After years of selling their goods at fairs, hosting craft classes and manning a small storefront, the couple opened a larger brick-and-mortar in a former gas station in 2020. A few months later they expanded to another store a few doors down.
"Store 1" mainly focuses on seasonal décor, but also offers wedding gifts, jewelry and pet items; "store 2" focus is on farmhouse, Bohemian and modern décor pieces, clothing and customizable wood furniture.
Danielle manages the boutiques while Dan works across the street in his own woodwork shop.
"We know to separate a bit," she says, of keeping their sanity.
Being in business with your spouse is "more stressful than when we worked our separate jobs, but it’s more rewarding," Dan says. Danielle adds they try to make it fun, too: "There’s times when I’m in here and we are having margaritas and blasting music. I can’t even tell you how many times we turned around and said ‘can you believe this is where we are now?' "
“We know when to sort of step away from each other.”
- Debbie and Michael Freiser, co-owners of Yussel's Place
Debbie and Michael Freiser have been immersed in the "Jewish communal world" for decades. The two married in 1986 and left their jobs — he at a real estate magazine and she at the Advertising Research Foundation — in pursuit of becoming their own bosses. A New York Times ad that same year to purchase an 8-month-old Yussel’s Place caught their attention and they've owned the business since has seen a successful run since.
"We implicitly trust each other," Michael says of working with his wife.
Yussel’s specializes in mezuzahs, tallits and ketubahs. This on top of their "large wedding business," in which they offer registries.
At the store, Michael handles the buying and customers while Debbie handles the paperwork and special orders. At the end of the night when that door closes behind them, they try to leave work discussions within those four walls; however, car rides to and from work are neutral territory.
"We just know when to sort of step away from each other," he says about his successful decadeslong run with his wife as his partner at Yussel's. And, in an effort to remain clearheaded, the couple tries to head to New Paltz two times a month for a retreat.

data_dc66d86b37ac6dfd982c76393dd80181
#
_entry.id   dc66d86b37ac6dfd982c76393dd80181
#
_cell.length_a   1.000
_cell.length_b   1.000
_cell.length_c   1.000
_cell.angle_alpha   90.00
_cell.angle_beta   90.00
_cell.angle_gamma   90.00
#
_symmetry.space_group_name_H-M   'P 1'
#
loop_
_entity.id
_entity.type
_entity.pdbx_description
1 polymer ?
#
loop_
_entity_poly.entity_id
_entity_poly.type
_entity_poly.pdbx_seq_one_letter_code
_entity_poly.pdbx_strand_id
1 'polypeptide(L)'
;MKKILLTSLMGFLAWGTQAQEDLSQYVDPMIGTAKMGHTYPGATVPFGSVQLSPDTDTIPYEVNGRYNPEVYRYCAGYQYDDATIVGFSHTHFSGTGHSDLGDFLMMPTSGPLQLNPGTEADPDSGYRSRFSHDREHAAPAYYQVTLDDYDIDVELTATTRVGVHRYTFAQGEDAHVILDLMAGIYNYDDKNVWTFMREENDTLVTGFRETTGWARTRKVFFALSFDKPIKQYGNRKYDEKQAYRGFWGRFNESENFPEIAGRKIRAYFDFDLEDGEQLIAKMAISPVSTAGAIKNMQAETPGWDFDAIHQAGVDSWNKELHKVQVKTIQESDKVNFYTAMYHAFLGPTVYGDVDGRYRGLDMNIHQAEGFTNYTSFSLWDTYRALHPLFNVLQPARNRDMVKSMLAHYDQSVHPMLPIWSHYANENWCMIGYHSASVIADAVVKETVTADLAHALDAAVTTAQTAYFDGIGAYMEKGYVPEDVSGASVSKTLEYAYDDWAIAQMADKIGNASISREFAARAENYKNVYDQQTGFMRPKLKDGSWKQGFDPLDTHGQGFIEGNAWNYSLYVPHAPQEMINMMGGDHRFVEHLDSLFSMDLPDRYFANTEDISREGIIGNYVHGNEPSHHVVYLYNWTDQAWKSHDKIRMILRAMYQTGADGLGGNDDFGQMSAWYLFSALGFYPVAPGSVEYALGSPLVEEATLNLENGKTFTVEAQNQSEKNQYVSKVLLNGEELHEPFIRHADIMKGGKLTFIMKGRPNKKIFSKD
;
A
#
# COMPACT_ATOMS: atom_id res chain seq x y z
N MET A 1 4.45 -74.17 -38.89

“You have to like what you’re doing and you have to like who you’re with.”
- Eileen Caplin Wysel and Ronnie Wysel, co-owners of Bobb Howard's
To many, Bobb Howard's is a nostalgic candy store that doubles as an auto repair shop. But to Eileen Caplin Wysel and Ronnie Wysel, it’s nothing short of a family legacy, one that’s achieved exponential success since its inception in October 1946.
Caplin Wysel, who grew up at the shop and later inherited it from her parents Gert and Sam Caplin, is credited for converting her one-time office space (the candy and toy shop) into a mini market in 1982. From that, she had a vision for something else: she replaced the cigarettes, lottery, milk and other goods with nostalgic candy and toys and turned it into the Bobb Howard's as we know it today.
As the shop was being remodeled, the two married and by the mid-70s, Wysel, too, was working at the adjacent mechanic shop under his father-in-law's direction. Today, both of them "eat, sleep and breath" Bobb Howard’s, they say. "It’s our baby."
While they are passionate about their joint career they admit it can have its faults. "The salary is coming out of the same business. There are times when that’s not such a good thing," Caplin Wysel says. "Sometimes business is not as great as other times, so we have to compensate for that."
Now in its 75th year, the couple says it takes "a lot of humor" to make it this far. "You have to like what you’re doing and you have to like who you’re with," Wysel adds.
Simple Good: 35 Chandler Square, Port Jefferson; 631-509-6659; simplegoodgifts.com
Simple Little Detail Home and Decor: 426 S. Country Rd., Brookhaven; 631-772-5501
1760 Homestead Farm: 5412 Sound Ave., Riverhead; 631-831-1653
Yussel's Place: 30A Merrick Ave., Merrick; 516-223-7050; yusselsplace.com
Bobb Howard's: 581 Lakeville Rd., New Hyde Park; 516-488-7996; bobbhowardsgeneralstore.com
Q’Lex Hair Lounge and Barbershop: 153 Jericho Tpke., Mineola; 516-279-6871; qlexhair.com